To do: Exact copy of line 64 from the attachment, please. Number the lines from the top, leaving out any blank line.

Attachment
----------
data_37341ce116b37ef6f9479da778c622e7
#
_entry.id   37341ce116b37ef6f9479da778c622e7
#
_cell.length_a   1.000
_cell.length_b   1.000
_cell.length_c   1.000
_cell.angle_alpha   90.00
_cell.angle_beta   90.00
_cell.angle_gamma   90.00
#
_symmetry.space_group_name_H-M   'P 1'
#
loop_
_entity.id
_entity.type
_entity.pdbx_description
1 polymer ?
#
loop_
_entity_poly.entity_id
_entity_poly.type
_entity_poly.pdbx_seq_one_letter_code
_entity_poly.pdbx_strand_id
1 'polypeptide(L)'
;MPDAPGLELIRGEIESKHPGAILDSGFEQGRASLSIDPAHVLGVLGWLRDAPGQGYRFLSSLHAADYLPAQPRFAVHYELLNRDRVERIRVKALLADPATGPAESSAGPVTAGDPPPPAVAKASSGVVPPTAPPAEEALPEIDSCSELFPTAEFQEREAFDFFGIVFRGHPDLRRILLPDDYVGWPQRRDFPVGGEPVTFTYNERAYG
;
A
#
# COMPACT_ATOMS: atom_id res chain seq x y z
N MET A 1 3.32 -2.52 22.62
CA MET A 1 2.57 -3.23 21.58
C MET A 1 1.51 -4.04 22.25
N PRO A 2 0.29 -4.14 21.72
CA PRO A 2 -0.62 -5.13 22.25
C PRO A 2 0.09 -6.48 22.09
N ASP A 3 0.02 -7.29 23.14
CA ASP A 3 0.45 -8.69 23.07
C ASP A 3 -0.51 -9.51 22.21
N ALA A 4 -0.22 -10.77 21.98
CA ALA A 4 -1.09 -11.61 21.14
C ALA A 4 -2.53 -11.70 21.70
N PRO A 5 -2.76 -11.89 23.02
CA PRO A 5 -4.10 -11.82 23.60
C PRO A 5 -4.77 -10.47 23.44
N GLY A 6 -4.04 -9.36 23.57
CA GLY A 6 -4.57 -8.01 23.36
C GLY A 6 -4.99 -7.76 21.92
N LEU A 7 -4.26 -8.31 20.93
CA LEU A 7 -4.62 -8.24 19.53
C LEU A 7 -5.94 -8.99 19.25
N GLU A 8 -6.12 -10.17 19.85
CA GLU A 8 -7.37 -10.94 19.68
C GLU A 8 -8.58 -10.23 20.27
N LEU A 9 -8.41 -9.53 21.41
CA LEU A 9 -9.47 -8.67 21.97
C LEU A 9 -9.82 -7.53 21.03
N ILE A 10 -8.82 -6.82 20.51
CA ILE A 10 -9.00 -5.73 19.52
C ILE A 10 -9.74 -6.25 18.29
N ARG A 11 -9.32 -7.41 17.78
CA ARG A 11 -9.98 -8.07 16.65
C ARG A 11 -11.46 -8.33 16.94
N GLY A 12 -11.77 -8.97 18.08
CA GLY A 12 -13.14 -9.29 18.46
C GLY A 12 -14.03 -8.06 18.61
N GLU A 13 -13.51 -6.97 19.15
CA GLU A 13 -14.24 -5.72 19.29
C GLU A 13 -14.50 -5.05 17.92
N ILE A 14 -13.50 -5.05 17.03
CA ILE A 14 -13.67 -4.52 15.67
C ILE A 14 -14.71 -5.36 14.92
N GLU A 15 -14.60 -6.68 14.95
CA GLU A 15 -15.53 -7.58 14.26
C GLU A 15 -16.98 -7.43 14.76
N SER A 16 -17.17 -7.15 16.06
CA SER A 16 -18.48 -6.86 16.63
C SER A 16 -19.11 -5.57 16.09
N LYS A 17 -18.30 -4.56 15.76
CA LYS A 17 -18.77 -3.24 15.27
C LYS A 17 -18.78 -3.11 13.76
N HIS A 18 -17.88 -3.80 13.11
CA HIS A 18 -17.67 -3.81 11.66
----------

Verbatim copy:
N GLY A 12 -11.77 -8.97 18.08